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“Then the angel of the LORD ordered Gad to tell David to go up and build an altar to the LORD on the threshing floor of Araunah the Jebusite. So David went up in obedience to the word that Gad had spoken in the name of the LORD” (1 Chron 21:18-19).
In 1857, an American businessman named Jeremiah Lanphier was sent out by his local church to begin a noon-day prayer meeting on Fulton Street, right around the corner from Wall Street in New York City. A simple prayer, a willing heart, and an act of obedience resulted in city transformation throughout the United States.
However, at that very first meeting, no one showed up in the first 35 minutes. But Jeremiah waited. Gradually, six people wandered into the room at 35 minutes past the hour. Six months later, 10,000 people were meeting for prayer throughout New York City. This led to one of the greatest spiritual renewals in the United State’s history.
What would have happened if Lanphier had decided to abandon the idea after 30 minutes?
In a small, darkened room, in the back of one of New York City’s lesser churches, a man prayed alone. His request of God was simple, but earth-shattering: “Lord, what wilt Thou have me to do?” He was a man approaching midlife, without a wife or family, but he had financial means. He had made a decision to reject the “success syndrome” that drove the city’s businessmen and bankers. God used this businessman to turn New York City’s commercial empire on its head. He began a businessmen’s prayer meeting on September 23, 1857.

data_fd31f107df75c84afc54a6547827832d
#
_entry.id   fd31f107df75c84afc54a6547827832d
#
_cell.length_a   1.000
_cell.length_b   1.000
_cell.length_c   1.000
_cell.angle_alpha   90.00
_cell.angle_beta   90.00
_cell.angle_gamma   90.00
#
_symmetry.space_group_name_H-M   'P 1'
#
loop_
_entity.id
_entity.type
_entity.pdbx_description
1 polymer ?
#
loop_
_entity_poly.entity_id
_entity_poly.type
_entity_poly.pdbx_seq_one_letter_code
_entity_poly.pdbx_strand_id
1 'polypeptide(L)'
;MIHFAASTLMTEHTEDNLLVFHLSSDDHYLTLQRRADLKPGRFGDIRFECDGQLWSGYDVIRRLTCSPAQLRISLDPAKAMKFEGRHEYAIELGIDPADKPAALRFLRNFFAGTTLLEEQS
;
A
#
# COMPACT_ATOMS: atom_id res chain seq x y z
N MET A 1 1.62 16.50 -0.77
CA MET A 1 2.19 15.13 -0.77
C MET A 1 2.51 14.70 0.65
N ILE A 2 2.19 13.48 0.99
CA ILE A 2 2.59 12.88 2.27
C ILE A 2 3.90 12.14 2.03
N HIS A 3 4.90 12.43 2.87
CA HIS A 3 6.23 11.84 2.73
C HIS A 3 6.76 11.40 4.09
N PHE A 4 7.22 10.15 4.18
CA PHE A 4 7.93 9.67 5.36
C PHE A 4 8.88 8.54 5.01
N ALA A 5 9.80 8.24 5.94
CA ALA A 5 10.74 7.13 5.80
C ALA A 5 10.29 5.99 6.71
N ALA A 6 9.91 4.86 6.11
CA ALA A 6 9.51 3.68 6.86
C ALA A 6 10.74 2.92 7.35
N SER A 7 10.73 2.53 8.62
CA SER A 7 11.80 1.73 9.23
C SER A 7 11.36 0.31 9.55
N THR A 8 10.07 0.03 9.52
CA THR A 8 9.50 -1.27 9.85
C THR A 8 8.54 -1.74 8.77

The meetings began slowly, but within a few months 20 noonday meetings were convening daily throughout the city. Thousands met to pray because one man stepped out. This was an extraordinary move of God through one man.*
It only takes one man or woman who is willing to be obedient to be used by God to impact a workplace, city, or even an entire nation. Simple obedience can lead to things you cannot imagine. Are you willing to be used by God?
*John Woodbridge, More than Conquerors: Portraits of Believers from All Walks of Life (Chicago, IL: Moody Press, 1992), p. 337.